Law Weekly: Spotlight On Lagos Multidoor Courthouse

Multi-Door Courthouse Advocates Award of SAN for ADR Lawyers

  • THISDAY
L-R: Hon. Justice Adedayo Oyebanji, Member, Lagos Multi-Door Courthouse (LMDC) Governing Council, Justice Adesuyi Olateru-Olagbegi, Chairman, and Hon. Justice Kunbi Oyefeso, Vice Chairman, at the Press Conference in commemoration of LMDC @ 15 and Lagos State @ 50 in Lagos

The Chairman, Governing Council of the Lagos Multi-Door Courthouse (LMDC), Justice Adesuyi Olateru-Olagbegi has called on the National Judicial Council (NJC), to give recognition to lawyers who have participated in Alternative Dispute Resolution (ADR) as mediation counsel, by conferring on them the rank of Senior Advocate of Nigeria (SAN) like their counterparts in core litigation.

Olateru-Olagbegi, a retired judge of the Lagos High Court, made this suggestion at a news conference to celebrate Lagos State at 50, as well to mark 15 years of the LMDC.

He urged the NJC to make appropriate amendments to the requirement for the conferment of the rank, adding that such recognition would encourage more lawyers to participate in ADR.

Olateru-Olagbegi also urged the NJC to respectfully give recognition to consent judgments obtained through ADR mechanism, and make appropriate amendments to the regulations guiding the Quarterly Returns of Judges Performance Evaluation.

The LMDC Governing Council Chairman called on all courts, lawyers and indeed, the Nigerian Bar Association (NBA), to unite in progressively advancing the course of ADR in the resolution of disputes in Nigeria. Read More

 

Lagos Settlement Week is Here again.

Who we are.

In the bid to promote easier Access to Justice in line with global trends in Alternative Dispute Resolution (ADR), the idea of a Multi-Door Courthouse (as an institutional repository of ADR mechanisms) was first mooted in 1998. Spurred by the Multi-Door Courthouse concept as propounded by Harvard Professor, Frank Sanders at the 1976 Dean Roscoe Pound Conference, Kehinde Aina, the Executive Director of the Negotiation and Conflict Management Group (NCMG) spearheaded the quest to introduce the concept into Africa.

Our Inspiration.

Inspired by the "multi-door" concept enunciated by Harvard Law Professor, Frank Sander at the Pound Conference, The LMDC founder, Kehinde Aina, a partner in the law firm of Aina, Blankson & Co., established the Negotiation & Conflict Management Group (NCMG) in 1996 as the non -governmental organization to advocate the expansion ofADR in Nigeria and midwife the introduction of the Multi-Door Courthouse concept into the Nigerian Judicial System. His speech at the official launch of the LMDC on Tuesday, June 11, 2002, is most instructive of the purpose underlying its establishment. He commented:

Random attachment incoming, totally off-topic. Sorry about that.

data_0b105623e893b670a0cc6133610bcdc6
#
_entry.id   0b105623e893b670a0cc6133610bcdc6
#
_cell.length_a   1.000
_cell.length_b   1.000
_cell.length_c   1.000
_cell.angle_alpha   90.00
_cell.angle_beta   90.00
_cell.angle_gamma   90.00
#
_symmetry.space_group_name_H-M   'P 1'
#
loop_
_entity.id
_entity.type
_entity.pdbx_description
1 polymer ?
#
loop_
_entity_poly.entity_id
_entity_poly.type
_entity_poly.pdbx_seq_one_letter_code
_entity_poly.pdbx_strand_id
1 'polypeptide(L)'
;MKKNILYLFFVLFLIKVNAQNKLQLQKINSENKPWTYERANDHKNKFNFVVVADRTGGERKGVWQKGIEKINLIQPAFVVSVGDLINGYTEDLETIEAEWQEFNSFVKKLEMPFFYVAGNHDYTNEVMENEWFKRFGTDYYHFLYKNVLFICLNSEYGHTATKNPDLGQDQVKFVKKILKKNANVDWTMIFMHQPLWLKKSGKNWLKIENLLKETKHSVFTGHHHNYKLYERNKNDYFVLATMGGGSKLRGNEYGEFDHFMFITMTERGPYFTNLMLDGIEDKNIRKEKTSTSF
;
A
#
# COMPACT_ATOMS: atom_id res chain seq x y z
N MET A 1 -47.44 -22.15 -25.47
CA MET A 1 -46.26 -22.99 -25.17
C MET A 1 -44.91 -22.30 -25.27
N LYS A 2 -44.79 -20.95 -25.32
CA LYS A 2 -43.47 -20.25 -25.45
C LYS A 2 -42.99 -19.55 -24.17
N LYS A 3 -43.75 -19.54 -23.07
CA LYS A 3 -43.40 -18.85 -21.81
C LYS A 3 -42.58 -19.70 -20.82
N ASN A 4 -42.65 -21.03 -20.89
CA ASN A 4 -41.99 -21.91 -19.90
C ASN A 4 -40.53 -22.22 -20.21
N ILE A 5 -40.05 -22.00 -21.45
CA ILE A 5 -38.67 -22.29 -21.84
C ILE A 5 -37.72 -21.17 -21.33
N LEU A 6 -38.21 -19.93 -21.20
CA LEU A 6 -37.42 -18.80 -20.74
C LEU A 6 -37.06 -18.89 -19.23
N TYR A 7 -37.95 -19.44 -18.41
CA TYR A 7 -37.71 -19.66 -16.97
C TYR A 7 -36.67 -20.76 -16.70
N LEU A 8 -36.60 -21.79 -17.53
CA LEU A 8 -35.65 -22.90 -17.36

Our History

The road to the events of today began in 1995. Having spent most of my early practice years in courtrooms, it became crystal clear to me that the justice system was in desperate need of an overhaul. I envisioned a comprehensive justice centre where both the consumers and providers will be collaborators and co-creators of a streamlined and agile process. I dreamt of a faster case flow management system where parties are not left impoverished and embittered; I fantasized about a legal regime where an apology would be seen as a useful tool rather than an admission of guilt; a system where disputants could problem-solve and search for common ground within the backdrop of integrity, understanding and human decency. My dream was to create a nexus for peace, fairness and an effective administration of justice in our dear country, Nigeria. 

Our Path

We are on the path of fulfilling this dream! A high point in the existence of the LMDC came in May 2007 when the Lagos Multi-Door Courthouse Law was enacted. This legislation encapsulates all the ideals of the organization and provides a legal framework for its operations. By the provisions of the law the Centre is established to serve as a focal point for the promotion of ADR in Lagos State and to support the growth and effective functioning of the justice system through ADR methods.